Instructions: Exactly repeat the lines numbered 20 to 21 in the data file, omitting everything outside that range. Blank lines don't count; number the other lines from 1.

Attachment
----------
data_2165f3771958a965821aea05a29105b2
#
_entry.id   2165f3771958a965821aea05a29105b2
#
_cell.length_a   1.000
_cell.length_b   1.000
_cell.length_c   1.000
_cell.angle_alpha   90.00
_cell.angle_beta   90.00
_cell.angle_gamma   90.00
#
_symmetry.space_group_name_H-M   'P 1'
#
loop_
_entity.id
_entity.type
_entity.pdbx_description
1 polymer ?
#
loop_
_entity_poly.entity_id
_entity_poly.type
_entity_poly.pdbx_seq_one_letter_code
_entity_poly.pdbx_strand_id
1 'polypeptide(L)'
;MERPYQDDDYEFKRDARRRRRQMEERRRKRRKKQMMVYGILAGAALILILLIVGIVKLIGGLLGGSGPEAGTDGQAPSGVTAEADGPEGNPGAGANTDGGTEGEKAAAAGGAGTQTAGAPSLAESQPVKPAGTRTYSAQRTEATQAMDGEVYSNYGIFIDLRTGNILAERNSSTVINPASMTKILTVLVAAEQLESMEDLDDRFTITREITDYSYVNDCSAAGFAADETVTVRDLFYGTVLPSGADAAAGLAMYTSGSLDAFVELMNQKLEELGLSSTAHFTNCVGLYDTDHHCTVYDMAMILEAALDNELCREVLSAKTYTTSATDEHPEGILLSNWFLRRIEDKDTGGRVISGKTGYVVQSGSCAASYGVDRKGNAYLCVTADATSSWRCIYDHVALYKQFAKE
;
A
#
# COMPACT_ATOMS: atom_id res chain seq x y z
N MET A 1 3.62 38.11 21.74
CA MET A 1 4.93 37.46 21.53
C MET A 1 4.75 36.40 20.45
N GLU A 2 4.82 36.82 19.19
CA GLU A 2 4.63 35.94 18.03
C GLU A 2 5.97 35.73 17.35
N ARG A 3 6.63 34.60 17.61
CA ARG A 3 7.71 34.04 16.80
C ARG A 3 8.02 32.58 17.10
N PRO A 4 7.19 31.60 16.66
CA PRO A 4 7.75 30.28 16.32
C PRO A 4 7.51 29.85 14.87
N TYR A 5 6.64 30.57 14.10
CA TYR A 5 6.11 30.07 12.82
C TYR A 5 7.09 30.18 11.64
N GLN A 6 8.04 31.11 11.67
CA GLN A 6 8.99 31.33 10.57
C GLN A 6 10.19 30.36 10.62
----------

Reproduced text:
loop_
_entity_poly.entity_id